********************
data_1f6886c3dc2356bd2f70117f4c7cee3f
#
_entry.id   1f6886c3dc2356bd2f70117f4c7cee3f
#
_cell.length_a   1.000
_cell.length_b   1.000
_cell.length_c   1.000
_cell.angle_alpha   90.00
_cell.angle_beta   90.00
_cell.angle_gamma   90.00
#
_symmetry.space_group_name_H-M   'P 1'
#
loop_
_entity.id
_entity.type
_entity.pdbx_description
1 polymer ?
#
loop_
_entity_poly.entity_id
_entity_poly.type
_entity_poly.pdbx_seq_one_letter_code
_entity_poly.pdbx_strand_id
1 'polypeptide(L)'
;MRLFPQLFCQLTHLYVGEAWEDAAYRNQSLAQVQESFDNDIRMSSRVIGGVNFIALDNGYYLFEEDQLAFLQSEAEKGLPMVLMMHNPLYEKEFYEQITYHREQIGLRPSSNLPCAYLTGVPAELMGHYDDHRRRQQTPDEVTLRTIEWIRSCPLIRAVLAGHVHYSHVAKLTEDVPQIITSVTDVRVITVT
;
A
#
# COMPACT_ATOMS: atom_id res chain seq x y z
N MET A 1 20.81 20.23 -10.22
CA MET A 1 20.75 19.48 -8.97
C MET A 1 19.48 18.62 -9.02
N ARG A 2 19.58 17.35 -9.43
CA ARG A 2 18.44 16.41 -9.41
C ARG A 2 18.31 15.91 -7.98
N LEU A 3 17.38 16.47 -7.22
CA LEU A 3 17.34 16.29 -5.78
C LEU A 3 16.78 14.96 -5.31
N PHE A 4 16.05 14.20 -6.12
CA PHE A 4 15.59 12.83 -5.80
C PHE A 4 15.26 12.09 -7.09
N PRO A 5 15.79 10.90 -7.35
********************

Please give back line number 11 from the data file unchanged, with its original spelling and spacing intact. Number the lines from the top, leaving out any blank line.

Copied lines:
#